Haematopoietic cells are heterogeneous and belong to different lineages and are at different stages of maturity. The structural and functional integrity of the haematopoietic system is maintained by CD34+ stem cells (Figure 1), which can self-renew, producing other stem cells or differentiate and produce a various haematopoietic lineages.1 Haematopoietic progenitor stem cell transplantation is an important therapy for certain haematological and malignant disorders.2,3,4,5 Umbilical cord blood, also called placental blood, contains a high number of haematopoietic progenitor cells, which are known to possess significant potential for clinical application, and show a high proliferative capacity.6
In fact, this source of haematopoietic stem cells is characterised by a relative ease of procurement, absence of risk to the donor, and a small likelihood of transmitting clinically important infections, especially Cytomegalovirus and Epstein Barr Virus.7
Recent studies have further indicated that umbilical cord blood can be given in vivo to fully and partially HLA-matched siblings or non-familial recipients for bone marrow reconstitution in genetic disorders as well as malignancies. In comparison to adult peripheral blood, umbilical cord blood has displayed decreased immune responses to alloantigens and has a low incidence of Graft versus Host Disease, but sufficient Graft versus Leukaemia activity.8 These factors are important for the risk of relapse and mortality.9
However, previous experiences show that a unit of placental blood collected from a single donor after processing and testing contains a relatively low number of CD34+ cells. So there may be enough haematopoietic stem cells to reconstitute the bone marrow in children, but the ability to engraft an adult might require ex vivo manipulation.10 Thus, questions arise regarding the efficiency of cord blood collection. The aim of this study was to improve obstetrician-based cord blood collection and the efficiency of CD34+ cell recovery:11 We have developed a technique which actually flushes and collects placental derived stem cells, using two systems of CD34+ cells purification: negative selection with Stem Sep method and positive selection with Mini Macs. In this study the precocity of blood collection will permit a larger number of haematopoietic progenitor cells to be collected avoiding early stasis phenomena and intravascular coagulation, and reduce the transfer of red blood cells. Clamping time was calculated from the tine of birth until the clamping of umbilical cord blood with clips. Umbilical cord blood volume (120 mL) increased with a plateau between 20.30 s.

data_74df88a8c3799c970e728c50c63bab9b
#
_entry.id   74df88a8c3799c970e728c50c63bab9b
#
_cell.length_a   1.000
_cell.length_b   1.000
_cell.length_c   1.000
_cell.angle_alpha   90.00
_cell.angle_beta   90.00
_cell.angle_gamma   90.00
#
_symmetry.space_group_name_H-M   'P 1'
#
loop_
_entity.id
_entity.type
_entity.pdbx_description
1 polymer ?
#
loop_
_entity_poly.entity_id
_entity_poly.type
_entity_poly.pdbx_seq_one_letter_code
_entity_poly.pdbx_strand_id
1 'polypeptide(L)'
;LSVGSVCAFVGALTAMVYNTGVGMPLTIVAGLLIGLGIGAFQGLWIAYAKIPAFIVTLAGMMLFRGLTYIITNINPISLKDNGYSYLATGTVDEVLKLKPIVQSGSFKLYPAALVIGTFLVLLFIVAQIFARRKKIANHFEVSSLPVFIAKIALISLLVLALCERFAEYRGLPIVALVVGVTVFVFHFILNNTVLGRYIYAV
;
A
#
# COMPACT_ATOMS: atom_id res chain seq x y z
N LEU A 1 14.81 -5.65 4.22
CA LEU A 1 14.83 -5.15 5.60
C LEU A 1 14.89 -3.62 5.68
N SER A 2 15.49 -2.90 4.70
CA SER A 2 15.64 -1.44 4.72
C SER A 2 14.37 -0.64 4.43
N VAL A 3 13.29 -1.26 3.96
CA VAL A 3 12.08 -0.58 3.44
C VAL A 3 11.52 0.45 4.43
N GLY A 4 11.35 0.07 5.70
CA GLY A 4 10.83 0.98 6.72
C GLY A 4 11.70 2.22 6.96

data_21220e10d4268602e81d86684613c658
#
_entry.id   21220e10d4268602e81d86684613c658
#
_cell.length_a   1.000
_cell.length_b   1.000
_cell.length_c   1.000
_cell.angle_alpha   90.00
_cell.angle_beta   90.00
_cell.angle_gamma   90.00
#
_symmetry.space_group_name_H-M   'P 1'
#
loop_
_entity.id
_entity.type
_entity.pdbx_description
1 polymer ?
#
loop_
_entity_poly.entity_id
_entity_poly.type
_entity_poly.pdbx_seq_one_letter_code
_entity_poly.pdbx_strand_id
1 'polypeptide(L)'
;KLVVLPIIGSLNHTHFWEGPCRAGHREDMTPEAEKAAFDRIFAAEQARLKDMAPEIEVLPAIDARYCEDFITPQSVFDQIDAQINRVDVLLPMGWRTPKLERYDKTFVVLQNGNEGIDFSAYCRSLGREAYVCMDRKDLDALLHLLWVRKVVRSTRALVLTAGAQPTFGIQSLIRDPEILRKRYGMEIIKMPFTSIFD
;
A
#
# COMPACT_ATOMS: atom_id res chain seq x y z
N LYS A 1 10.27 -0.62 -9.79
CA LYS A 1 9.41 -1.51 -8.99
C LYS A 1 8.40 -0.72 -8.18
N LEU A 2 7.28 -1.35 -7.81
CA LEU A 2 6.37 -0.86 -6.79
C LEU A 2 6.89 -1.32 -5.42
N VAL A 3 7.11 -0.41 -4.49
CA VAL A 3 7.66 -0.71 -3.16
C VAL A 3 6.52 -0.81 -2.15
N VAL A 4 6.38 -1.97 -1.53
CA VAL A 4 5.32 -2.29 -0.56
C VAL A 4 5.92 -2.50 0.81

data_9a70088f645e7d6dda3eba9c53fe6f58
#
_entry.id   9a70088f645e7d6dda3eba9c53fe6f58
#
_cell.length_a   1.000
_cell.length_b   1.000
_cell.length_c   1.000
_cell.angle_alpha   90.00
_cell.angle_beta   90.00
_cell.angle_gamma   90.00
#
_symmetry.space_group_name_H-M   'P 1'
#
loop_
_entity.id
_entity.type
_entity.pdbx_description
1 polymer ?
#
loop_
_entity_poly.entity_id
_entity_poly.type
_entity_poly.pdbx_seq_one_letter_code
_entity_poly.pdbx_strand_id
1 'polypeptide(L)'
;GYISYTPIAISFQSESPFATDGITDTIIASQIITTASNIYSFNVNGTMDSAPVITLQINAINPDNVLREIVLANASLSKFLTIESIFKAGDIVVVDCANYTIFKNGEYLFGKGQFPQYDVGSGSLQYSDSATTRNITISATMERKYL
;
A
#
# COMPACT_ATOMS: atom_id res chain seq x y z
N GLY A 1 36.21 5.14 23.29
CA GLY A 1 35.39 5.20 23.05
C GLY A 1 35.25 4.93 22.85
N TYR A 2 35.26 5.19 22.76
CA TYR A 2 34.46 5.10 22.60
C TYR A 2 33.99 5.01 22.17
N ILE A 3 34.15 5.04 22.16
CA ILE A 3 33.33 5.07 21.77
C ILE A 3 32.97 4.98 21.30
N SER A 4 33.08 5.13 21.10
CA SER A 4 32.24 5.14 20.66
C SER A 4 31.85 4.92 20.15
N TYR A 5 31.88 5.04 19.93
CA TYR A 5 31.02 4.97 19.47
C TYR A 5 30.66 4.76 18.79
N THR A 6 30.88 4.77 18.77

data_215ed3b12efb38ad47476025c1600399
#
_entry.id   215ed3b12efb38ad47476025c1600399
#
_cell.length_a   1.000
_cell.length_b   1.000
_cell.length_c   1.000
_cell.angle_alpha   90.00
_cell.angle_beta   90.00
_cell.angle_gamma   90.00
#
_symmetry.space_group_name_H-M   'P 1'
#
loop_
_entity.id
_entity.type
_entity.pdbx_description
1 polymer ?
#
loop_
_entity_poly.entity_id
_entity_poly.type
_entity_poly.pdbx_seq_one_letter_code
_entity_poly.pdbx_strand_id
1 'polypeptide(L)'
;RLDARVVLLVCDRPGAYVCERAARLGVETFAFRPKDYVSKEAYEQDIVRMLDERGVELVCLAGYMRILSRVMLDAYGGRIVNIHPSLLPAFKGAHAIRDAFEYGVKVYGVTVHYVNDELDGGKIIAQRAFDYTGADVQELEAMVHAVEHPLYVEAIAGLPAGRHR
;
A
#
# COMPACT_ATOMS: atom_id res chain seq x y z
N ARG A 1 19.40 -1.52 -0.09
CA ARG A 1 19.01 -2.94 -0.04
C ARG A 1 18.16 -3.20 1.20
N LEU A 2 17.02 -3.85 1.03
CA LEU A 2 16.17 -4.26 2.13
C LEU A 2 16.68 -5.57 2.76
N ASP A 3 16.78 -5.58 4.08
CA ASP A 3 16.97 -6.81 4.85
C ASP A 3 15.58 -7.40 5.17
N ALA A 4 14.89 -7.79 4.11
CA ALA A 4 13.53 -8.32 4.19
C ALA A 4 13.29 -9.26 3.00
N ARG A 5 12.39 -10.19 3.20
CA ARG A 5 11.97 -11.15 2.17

Materials and Methods
Obstetricians at the Institute of Obstetrics and Gynaecology, University of Catania, S. Bambino Hospital obtained, after informed consent and according to institutional guidelines, 150 samples of umbilical cord blood.